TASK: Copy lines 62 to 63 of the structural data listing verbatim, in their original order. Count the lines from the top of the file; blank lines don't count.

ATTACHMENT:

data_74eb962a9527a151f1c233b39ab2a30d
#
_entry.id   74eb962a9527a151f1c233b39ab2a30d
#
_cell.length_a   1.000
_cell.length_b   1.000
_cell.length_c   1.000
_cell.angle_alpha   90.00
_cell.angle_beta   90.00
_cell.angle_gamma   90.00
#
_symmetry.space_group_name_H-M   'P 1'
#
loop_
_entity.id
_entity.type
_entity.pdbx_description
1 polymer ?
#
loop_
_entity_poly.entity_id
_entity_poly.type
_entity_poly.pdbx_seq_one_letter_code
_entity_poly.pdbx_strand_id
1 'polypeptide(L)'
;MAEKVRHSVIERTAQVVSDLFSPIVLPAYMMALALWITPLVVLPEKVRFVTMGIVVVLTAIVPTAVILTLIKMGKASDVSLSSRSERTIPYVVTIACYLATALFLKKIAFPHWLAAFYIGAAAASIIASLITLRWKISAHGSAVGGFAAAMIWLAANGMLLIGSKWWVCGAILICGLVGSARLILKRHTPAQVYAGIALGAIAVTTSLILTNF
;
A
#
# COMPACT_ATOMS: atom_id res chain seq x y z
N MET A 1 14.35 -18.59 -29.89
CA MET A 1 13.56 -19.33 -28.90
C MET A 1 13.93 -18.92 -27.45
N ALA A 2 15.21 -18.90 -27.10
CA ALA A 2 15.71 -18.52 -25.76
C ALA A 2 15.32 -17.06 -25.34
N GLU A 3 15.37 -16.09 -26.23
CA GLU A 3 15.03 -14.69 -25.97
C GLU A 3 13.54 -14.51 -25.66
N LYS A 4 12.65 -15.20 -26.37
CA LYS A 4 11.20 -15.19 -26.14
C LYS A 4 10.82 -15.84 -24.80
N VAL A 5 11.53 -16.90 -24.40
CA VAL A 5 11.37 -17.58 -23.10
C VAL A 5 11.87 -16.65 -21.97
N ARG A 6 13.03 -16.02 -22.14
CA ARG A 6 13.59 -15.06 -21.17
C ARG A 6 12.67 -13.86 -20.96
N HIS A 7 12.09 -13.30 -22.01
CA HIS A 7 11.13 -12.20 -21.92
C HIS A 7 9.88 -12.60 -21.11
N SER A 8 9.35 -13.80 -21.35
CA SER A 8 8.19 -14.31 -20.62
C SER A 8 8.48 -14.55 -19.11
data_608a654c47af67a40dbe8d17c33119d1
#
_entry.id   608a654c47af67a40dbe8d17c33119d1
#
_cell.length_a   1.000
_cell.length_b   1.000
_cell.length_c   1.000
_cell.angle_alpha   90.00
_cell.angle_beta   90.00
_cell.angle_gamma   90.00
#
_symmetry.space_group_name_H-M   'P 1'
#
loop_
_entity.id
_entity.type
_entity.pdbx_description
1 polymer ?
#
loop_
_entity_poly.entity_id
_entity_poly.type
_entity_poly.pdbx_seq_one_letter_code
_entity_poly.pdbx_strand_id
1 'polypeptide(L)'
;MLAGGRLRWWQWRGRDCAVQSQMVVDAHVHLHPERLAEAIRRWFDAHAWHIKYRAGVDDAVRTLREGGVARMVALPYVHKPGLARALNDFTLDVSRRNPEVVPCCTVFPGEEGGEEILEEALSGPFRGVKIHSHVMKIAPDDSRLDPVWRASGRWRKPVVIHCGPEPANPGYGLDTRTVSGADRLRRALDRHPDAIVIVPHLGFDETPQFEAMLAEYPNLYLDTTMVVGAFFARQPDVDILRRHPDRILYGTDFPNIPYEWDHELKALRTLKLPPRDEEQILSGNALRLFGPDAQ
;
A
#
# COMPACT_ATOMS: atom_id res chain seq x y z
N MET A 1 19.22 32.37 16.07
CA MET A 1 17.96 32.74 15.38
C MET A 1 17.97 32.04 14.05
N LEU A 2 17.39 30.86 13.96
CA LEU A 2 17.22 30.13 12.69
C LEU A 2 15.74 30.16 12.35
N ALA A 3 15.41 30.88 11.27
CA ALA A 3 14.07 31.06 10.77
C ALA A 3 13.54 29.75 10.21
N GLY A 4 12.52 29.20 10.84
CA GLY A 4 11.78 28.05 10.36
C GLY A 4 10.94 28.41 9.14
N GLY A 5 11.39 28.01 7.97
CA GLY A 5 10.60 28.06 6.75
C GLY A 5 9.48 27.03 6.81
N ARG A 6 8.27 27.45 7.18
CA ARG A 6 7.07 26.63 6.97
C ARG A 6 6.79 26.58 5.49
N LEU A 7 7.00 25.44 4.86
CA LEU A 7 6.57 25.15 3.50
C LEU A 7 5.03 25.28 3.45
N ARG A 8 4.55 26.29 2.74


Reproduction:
_cell.angle_alpha   90.00
_cell.angle_beta   90.00